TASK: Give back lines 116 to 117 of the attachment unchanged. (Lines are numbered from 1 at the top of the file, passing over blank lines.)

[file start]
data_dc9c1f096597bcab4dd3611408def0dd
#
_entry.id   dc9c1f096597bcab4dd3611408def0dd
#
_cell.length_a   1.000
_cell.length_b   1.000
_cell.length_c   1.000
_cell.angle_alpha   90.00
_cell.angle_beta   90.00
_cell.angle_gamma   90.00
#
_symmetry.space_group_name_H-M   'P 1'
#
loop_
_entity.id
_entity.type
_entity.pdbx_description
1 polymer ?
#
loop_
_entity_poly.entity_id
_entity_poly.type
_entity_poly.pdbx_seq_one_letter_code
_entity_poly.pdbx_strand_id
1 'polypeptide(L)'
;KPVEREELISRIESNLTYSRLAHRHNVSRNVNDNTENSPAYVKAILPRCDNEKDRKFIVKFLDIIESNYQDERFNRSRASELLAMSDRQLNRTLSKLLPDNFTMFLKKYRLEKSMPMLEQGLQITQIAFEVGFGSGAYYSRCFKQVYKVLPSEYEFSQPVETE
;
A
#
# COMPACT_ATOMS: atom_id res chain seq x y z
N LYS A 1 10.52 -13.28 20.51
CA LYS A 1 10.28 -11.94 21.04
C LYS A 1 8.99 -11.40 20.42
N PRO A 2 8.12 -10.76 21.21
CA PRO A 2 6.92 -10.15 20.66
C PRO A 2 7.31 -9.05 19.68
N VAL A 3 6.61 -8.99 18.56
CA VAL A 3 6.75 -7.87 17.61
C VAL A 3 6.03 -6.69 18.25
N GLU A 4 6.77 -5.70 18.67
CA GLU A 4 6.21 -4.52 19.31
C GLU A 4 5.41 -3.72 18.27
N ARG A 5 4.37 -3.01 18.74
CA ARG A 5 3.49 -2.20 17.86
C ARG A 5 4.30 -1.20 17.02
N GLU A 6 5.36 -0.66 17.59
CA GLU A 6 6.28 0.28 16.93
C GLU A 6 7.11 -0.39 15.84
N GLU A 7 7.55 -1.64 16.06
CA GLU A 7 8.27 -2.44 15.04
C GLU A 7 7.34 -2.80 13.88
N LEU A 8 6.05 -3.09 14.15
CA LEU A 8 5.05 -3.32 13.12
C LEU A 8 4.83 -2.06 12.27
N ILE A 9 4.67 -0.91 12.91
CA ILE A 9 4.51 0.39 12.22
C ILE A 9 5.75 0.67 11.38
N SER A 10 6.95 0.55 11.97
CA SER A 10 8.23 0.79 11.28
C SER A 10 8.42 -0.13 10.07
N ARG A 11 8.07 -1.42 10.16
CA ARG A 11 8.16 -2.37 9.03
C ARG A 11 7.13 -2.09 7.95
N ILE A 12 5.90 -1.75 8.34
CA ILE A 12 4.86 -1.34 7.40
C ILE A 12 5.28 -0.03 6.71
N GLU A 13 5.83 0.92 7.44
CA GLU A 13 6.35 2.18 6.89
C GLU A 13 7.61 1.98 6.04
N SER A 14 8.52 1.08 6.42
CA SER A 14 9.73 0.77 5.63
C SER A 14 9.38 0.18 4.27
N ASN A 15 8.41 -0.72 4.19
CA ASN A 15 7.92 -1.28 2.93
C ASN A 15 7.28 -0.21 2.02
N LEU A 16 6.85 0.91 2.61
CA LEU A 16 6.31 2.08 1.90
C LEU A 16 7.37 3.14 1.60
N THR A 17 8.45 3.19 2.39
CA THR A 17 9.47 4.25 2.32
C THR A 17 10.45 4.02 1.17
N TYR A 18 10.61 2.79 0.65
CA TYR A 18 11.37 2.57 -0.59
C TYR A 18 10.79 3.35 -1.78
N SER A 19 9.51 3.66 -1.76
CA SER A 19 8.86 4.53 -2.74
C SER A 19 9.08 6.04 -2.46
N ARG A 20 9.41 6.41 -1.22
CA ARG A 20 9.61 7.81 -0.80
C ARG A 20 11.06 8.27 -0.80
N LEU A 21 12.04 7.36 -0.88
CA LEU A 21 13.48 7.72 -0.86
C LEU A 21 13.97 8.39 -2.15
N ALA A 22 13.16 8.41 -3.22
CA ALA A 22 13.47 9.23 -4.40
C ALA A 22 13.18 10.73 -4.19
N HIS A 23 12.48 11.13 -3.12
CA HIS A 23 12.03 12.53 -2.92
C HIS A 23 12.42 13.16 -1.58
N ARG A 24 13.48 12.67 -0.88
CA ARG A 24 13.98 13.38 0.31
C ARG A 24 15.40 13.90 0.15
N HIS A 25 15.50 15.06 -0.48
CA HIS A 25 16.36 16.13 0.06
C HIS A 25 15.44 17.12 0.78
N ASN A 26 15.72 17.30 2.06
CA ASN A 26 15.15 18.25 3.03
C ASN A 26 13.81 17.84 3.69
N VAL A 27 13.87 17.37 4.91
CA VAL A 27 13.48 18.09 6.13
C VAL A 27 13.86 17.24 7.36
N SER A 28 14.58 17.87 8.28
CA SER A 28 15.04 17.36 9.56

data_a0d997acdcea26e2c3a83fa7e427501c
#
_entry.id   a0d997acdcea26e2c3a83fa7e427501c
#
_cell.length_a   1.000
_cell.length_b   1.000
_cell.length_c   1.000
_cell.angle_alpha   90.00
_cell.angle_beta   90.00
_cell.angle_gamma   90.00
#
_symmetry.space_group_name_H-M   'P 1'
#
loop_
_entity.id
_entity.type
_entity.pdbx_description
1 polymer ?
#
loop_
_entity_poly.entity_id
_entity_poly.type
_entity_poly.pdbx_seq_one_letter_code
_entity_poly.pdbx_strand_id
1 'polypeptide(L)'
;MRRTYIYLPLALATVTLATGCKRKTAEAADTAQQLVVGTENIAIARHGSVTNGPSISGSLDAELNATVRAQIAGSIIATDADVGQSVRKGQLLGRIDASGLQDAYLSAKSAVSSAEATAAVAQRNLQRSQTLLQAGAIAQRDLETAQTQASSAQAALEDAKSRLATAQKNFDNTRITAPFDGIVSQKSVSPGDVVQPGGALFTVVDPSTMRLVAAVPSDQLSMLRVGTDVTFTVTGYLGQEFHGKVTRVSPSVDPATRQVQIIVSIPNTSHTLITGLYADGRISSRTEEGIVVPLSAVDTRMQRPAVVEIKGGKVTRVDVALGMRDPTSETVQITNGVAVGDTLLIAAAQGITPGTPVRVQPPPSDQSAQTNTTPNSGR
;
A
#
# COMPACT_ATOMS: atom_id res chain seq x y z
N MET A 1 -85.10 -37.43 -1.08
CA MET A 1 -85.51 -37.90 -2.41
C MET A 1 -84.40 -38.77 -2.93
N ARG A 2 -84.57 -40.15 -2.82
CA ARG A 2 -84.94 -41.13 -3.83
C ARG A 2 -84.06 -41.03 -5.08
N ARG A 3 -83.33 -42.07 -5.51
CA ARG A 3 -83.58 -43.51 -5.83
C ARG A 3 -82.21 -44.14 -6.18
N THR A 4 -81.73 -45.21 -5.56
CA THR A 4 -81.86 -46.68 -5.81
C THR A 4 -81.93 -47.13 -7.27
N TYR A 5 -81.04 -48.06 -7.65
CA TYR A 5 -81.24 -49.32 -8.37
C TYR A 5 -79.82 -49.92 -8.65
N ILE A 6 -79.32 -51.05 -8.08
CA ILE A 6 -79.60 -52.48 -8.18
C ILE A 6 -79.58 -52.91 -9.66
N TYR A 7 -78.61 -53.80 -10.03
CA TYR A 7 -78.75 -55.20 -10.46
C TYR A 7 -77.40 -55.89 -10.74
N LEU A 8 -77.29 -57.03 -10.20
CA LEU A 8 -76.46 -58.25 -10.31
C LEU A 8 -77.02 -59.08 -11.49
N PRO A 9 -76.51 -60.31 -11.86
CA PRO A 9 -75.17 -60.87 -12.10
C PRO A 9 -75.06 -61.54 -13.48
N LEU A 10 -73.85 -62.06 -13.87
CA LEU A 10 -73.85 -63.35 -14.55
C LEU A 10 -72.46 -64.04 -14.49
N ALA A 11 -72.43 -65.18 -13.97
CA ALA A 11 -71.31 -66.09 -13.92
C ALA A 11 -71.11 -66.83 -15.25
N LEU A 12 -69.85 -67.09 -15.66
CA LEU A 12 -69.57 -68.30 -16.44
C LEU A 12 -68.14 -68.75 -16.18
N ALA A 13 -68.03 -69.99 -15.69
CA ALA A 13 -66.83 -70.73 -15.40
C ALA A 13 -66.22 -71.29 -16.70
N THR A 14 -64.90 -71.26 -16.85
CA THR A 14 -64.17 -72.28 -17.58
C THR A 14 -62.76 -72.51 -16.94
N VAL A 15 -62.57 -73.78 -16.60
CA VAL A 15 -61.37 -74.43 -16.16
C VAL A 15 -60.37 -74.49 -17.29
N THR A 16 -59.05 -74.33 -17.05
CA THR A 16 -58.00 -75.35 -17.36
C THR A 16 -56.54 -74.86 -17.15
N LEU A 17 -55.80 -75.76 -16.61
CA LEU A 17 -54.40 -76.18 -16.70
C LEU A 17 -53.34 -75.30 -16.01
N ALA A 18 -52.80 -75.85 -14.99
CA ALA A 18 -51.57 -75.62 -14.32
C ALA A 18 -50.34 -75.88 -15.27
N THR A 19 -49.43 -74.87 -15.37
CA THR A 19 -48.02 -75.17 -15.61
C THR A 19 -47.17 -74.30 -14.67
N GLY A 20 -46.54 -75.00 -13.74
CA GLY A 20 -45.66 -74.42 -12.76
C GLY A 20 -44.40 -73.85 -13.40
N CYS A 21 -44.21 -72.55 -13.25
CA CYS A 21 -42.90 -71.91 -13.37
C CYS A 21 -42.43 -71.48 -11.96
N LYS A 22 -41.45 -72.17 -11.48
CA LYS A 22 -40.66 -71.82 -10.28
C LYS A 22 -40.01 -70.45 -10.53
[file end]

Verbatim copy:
_entry.id   a0d997acdcea26e2c3a83fa7e427501c
#